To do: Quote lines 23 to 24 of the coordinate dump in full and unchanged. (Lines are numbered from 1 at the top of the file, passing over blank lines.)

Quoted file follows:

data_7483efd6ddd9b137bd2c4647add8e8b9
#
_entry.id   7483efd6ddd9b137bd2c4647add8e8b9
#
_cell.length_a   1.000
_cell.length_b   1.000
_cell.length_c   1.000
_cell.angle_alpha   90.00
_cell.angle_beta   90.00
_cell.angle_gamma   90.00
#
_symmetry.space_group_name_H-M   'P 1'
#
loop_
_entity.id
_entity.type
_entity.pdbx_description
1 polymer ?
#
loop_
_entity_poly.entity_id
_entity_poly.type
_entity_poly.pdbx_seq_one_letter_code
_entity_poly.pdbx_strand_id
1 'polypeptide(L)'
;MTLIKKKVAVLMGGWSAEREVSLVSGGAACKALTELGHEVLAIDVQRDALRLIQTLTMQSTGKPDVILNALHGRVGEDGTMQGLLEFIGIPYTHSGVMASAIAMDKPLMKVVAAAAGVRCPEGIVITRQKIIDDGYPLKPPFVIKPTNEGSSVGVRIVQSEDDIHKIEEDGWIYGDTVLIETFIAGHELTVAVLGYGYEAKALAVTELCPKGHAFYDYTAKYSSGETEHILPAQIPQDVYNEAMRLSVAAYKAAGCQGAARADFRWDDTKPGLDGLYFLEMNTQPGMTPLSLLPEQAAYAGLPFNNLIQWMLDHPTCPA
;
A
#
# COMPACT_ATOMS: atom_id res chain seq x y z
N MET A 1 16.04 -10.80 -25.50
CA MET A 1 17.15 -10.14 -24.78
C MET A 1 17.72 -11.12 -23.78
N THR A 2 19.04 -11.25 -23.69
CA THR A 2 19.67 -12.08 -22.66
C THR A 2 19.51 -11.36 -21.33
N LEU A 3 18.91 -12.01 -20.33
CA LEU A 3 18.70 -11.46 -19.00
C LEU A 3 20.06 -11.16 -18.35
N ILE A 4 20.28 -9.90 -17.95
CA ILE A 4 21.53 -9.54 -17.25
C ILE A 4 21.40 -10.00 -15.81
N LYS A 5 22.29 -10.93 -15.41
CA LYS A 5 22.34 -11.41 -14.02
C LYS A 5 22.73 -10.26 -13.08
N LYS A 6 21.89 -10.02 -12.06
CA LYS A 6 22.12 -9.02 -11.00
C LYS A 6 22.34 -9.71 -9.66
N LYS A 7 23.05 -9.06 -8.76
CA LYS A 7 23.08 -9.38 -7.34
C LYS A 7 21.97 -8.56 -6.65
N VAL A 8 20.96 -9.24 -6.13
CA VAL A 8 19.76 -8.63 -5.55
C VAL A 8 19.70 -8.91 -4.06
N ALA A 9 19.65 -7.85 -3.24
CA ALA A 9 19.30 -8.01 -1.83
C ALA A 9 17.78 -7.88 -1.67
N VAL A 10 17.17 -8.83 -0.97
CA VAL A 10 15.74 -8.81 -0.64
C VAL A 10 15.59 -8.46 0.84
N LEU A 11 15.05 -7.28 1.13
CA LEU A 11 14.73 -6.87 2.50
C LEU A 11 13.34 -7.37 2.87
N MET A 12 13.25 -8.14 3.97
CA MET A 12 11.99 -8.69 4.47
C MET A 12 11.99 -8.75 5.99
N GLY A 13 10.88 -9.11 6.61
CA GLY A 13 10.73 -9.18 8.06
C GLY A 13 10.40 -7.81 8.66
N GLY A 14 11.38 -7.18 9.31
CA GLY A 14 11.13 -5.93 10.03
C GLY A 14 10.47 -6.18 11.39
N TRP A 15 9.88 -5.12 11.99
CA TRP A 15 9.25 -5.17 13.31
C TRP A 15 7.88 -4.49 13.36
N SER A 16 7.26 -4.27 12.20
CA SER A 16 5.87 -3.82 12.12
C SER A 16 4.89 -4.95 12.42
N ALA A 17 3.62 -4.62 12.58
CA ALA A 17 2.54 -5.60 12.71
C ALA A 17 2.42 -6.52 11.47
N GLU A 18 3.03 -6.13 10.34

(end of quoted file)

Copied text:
_entity_poly.pdbx_seq_one_letter_code
_entity_poly.pdbx_strand_id